Two favorite photos from our chronicle of polypodium californicum ‘Sarah Lyman’, California polypody.
I like this crop of from the polypody photo of July 1 for its abstract view of the dying fern fronds being drained of their color.
And the rebirth in early September, emerging from the mulch of chopped-up fronds and oak leaves. The center stalk unfurls and then the side leaves also unfurl. The exposure is .6 seconds at f/22, to maximize depth of field.
Some of our newly planted ferns turned brown last summer. They were pretty, and we didn’t know what we had done wrong.
We eventually learned that the fern, polypodium Californicum ‘Sarah Lyman’, or California polypody fern, is summer dormant. Wikipedia says “In plant physiology, dormancy is a period of arrested plant growth. It is a survival strategy exhibited by many plant species, which enables them to survive in climates where part of the year is unsuitable for growth, such as winter or dry seasons.” California has a Mediterranean climate with warm summers and very little rain for 6 months, a harsh climate for plants. The polypody adapted to our dry summers by going dormant.
This year we documented the polypody’s summer dormancy.
On May 30 the polypody is looking good. The fronds are 1′ tall, growing in the shade of a coast live oak tree, quercus agrifolia.
A month later, the polypody is fading fast.
Two weeks later, the polypody is brown. We subsequently cut up the fronds and left them as mulch.
But in late August, fronds begin to emerge from the leaf litter.
And shoots continue to emerge two weeks later.
California has a tough climate for plants, with little rainfall during the warm summers, when plants need moisture the most. Some California native plants like the polypody have adapted by going dormant during the summer.
My uncle led a hike up the Nuuanu Trail into the Koolau Range above Honolulu, with a 1200′ elevation gain. He’s run this trail with friends for years.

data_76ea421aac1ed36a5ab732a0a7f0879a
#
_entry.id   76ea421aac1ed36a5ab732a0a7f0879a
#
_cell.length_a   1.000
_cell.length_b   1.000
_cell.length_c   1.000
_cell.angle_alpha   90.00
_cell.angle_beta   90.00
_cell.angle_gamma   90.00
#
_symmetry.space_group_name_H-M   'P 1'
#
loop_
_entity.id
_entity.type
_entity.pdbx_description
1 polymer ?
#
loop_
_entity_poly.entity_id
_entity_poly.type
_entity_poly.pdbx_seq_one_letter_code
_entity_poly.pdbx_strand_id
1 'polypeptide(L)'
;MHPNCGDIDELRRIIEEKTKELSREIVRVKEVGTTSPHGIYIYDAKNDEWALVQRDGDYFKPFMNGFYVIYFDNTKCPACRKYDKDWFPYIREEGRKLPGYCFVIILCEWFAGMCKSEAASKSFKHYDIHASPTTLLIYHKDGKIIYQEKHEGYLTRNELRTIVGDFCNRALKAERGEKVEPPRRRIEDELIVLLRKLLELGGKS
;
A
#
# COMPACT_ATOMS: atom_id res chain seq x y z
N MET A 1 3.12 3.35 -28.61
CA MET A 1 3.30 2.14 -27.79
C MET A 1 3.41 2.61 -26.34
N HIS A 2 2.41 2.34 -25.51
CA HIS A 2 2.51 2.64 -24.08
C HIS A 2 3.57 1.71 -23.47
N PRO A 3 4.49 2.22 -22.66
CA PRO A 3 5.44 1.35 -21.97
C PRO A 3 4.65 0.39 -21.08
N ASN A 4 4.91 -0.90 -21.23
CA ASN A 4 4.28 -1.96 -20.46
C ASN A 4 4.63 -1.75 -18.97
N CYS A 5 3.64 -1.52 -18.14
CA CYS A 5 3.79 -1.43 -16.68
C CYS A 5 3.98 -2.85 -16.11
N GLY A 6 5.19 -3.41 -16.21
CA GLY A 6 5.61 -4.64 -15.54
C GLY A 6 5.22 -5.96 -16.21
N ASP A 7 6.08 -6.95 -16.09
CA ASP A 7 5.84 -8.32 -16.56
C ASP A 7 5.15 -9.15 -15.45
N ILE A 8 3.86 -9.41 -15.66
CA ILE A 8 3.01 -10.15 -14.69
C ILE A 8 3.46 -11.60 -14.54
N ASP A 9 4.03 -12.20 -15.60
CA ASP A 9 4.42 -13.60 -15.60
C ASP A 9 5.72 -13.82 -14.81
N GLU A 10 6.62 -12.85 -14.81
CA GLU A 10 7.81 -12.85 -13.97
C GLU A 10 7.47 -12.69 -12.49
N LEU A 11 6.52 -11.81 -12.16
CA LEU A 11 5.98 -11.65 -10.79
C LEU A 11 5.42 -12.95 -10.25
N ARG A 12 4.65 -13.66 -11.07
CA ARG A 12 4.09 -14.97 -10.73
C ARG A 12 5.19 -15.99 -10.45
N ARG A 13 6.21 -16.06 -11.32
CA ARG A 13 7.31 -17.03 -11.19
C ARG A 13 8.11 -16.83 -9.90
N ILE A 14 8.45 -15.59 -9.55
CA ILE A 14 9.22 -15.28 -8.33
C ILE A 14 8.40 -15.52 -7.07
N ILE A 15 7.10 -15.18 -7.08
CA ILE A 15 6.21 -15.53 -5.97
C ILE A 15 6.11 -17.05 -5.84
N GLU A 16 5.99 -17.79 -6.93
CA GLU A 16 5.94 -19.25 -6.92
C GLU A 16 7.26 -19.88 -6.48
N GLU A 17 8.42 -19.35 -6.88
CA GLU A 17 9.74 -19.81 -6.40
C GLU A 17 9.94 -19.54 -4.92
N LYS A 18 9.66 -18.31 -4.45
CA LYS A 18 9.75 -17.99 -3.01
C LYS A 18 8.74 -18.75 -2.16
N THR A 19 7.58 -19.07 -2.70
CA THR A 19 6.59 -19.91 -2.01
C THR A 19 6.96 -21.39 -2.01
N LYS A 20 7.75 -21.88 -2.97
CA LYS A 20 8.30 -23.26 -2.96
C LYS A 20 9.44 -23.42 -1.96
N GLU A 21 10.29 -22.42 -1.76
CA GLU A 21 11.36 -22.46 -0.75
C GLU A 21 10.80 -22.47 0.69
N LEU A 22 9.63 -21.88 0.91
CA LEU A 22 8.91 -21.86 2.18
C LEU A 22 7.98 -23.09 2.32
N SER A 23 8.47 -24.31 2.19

From downtown Honolulu, drive up the Pali Highway past Punchbowl, turn right on Nuuanu Pali Drive, and drive about a mile to the small brown trail sign on the right.
This is an upscale neighborhood. The photo below shows a backyard pond that takes advantage of Nuuanu Stream, which drains the Nuuanu Valley. Up the valley toward the Pali, rain obscures the mountains. George Clooney’s house in “The Descendants” is nearby. We saw the corner where Clooney ran to his friend’s house to ask about his wife’s affair.
From the trailhead, start up the Judd Trail, cross the Nuuanu Stream, and enter the grove of Norfolk Island pines. The trees grow a new ring of branches each year, an easy way to tell the age of a tree.
At the trail junction, take the Nuuanu Trail, which gets progressively steeper. From the top of the ridge, there are views of Honolulu and a tree to climb.
Ferns and moss grow from lava next to the trail.
On the way back we crossed Nuuanu Stream again, hopping from rock to rock. The Stream looks quiet now, but over the millennia it has carved a deep valley into the lava of the Koolau Range.
We saw only one other hiker during the 3-hour hike, and there were no mosquitos. A very nice hike to get grounded with nature, with views and interesting terrain, a few miles from downtown Honolulu.